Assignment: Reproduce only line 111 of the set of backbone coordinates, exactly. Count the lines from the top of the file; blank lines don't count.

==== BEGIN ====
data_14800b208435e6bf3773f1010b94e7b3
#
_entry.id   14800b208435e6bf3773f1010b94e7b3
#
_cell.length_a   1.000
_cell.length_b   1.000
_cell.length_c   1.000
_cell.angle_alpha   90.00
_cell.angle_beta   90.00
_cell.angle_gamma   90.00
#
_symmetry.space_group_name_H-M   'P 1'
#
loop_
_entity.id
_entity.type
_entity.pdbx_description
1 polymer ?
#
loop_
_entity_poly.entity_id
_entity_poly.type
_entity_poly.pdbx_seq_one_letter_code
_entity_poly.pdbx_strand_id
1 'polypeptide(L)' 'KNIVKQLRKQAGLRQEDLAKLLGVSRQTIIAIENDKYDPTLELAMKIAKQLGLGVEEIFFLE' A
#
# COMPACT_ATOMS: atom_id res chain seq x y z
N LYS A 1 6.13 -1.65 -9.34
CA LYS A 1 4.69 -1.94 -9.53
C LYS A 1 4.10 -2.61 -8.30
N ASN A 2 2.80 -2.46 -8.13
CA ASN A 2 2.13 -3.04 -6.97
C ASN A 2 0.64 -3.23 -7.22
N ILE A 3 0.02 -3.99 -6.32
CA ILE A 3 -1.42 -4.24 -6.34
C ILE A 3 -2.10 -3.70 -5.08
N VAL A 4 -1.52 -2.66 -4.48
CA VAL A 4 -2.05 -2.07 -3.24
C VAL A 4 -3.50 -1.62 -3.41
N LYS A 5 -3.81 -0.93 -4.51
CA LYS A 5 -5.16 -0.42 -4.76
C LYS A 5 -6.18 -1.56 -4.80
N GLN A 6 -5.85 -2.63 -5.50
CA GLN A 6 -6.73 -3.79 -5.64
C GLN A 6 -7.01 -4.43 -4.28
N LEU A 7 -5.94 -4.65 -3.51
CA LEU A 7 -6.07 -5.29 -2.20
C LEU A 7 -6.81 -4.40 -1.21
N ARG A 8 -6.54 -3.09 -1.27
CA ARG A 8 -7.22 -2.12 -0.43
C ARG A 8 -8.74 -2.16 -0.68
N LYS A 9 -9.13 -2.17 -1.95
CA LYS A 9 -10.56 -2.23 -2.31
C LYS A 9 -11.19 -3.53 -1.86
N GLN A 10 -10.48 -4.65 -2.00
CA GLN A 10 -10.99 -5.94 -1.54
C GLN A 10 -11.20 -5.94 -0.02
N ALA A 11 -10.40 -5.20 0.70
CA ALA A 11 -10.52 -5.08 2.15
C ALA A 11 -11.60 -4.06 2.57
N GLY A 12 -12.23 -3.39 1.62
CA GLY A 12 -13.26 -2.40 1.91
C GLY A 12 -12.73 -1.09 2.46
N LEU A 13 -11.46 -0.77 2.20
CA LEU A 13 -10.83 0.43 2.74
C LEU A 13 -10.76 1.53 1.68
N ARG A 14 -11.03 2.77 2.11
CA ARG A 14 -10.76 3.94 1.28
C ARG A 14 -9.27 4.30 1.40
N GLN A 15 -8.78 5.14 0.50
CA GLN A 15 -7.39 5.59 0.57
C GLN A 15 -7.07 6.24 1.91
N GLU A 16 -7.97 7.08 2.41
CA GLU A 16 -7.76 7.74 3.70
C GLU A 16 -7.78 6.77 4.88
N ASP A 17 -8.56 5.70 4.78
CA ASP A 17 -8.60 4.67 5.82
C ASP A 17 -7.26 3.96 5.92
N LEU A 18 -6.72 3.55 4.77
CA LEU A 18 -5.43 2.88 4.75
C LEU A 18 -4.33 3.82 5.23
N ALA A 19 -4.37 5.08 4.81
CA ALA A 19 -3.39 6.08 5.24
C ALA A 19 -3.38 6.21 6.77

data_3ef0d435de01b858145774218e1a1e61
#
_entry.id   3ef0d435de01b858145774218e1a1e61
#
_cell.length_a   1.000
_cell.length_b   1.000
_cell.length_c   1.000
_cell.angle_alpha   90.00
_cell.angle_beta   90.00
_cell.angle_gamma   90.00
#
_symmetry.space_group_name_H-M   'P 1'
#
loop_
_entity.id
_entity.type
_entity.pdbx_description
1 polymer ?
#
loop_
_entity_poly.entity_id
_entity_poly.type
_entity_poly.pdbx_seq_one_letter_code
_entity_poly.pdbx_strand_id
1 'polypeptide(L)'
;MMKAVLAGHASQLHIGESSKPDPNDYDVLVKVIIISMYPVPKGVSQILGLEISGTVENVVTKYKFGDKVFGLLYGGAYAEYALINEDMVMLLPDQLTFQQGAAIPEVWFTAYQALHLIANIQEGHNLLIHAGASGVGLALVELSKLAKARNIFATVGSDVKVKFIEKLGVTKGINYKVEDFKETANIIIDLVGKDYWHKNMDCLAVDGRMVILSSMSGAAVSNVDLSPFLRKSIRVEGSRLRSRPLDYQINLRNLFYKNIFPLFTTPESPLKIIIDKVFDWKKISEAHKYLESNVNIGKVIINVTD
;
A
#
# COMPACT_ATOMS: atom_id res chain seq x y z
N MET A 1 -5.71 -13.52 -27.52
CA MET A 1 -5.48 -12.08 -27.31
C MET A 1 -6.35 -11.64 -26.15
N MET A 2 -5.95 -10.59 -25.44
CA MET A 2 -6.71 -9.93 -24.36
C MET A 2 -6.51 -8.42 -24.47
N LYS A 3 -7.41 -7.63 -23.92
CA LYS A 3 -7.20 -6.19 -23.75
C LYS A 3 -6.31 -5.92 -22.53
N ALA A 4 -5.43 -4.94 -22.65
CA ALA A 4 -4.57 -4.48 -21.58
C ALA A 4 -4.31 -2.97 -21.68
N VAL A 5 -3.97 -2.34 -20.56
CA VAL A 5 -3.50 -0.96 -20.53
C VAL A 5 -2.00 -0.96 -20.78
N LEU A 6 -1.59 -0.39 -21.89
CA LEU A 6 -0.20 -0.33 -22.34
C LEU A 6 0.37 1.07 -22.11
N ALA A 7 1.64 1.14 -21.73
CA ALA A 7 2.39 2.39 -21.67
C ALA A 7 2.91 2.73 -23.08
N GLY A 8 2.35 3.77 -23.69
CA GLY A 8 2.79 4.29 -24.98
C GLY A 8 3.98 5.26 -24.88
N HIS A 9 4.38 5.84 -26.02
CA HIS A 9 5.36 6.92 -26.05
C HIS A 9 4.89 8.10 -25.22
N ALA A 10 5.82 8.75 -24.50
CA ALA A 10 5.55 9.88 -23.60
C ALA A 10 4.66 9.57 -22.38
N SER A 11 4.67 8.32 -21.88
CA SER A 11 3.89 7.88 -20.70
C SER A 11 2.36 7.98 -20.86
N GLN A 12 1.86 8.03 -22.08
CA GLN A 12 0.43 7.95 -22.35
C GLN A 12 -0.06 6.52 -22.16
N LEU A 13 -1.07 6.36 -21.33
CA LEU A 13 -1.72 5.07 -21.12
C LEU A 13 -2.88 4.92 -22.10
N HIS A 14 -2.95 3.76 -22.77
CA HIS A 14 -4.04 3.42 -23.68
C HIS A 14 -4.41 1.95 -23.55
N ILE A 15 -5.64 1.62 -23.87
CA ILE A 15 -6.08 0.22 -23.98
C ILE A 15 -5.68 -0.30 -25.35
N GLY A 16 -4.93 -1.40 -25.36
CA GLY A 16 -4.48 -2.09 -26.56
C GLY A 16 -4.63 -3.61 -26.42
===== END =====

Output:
;